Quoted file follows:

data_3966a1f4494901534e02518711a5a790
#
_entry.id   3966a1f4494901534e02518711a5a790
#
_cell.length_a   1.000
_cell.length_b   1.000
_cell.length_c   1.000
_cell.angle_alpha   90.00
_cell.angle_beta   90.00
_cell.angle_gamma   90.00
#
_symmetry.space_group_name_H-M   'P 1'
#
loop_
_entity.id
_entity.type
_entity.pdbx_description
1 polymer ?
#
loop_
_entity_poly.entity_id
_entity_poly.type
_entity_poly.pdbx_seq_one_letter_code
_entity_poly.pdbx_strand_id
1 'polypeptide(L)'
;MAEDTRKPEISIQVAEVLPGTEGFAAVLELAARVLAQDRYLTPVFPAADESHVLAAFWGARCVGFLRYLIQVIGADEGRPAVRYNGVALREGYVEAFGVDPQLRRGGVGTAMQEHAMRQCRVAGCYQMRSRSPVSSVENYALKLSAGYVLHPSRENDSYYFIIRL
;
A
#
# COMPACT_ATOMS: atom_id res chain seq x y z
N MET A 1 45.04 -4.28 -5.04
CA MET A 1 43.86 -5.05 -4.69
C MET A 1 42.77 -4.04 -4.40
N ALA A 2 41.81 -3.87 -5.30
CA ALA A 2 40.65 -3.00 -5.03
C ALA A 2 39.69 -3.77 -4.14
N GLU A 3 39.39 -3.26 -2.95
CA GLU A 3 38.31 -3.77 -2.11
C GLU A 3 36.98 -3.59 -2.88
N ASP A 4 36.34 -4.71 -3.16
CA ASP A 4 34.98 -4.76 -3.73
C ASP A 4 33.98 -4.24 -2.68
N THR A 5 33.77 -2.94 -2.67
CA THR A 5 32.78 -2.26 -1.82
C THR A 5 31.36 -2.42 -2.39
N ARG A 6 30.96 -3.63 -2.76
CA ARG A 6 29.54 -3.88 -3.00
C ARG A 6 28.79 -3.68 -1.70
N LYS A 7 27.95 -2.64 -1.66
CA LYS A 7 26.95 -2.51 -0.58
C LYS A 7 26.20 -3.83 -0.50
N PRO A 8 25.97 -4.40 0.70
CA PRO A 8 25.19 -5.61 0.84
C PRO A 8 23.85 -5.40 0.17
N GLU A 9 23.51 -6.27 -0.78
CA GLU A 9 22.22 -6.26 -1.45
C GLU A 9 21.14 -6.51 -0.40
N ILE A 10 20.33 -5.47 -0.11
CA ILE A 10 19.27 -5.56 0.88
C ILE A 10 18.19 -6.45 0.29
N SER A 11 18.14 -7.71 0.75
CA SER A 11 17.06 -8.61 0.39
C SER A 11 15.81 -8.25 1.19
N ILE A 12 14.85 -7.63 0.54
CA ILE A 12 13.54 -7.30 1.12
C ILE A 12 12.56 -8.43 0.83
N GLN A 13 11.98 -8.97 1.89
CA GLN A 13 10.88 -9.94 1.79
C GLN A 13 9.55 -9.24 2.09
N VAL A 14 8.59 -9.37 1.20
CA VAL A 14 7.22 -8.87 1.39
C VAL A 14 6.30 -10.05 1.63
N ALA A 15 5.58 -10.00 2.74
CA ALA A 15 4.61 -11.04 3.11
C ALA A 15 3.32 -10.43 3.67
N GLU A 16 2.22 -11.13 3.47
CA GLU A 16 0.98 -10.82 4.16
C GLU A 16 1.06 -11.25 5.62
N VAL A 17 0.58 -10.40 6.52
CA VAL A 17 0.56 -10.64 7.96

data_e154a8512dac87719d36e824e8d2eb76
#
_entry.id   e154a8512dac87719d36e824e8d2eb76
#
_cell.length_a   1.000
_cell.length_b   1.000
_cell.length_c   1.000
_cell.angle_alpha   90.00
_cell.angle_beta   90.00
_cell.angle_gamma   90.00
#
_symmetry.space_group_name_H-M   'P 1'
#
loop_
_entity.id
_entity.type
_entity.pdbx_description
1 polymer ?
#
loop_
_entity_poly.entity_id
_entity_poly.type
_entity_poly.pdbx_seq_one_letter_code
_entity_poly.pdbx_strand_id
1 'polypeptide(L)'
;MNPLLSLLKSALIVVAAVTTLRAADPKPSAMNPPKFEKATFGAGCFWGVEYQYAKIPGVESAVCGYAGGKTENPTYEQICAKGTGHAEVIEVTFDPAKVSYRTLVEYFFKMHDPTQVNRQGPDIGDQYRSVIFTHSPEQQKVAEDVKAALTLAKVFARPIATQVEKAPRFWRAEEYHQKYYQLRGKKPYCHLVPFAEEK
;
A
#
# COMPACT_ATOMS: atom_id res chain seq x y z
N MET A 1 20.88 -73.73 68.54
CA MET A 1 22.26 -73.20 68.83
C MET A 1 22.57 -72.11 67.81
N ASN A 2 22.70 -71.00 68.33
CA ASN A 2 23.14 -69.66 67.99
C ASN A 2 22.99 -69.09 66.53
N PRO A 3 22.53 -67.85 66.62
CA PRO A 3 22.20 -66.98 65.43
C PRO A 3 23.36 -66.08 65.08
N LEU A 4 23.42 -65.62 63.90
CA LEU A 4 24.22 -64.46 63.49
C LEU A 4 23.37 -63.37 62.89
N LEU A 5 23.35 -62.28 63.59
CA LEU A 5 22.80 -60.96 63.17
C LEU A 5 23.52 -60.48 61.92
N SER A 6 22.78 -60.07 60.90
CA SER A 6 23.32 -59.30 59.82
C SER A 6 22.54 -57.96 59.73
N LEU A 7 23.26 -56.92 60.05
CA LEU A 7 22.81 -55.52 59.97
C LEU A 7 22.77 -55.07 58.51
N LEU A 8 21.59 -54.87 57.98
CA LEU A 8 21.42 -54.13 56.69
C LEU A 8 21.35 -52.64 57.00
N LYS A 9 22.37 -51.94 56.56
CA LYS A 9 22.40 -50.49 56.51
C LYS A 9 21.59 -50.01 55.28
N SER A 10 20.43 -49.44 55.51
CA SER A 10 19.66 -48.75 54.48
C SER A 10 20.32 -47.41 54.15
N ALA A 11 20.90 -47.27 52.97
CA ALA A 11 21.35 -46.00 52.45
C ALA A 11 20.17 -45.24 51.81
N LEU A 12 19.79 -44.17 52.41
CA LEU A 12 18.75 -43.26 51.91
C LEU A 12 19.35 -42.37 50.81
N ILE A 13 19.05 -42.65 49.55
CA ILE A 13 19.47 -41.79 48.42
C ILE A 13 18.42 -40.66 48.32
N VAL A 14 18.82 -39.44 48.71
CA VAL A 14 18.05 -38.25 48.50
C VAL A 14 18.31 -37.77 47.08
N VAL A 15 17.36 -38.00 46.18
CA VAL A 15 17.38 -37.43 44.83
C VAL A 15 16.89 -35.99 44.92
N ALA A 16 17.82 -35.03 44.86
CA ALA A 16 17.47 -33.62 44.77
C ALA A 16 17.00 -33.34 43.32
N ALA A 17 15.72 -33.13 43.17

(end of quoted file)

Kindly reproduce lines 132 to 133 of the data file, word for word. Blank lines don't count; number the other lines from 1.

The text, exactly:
N LEU A 8 21.59 -54.87 57.98
CA LEU A 8 21.42 -54.13 56.69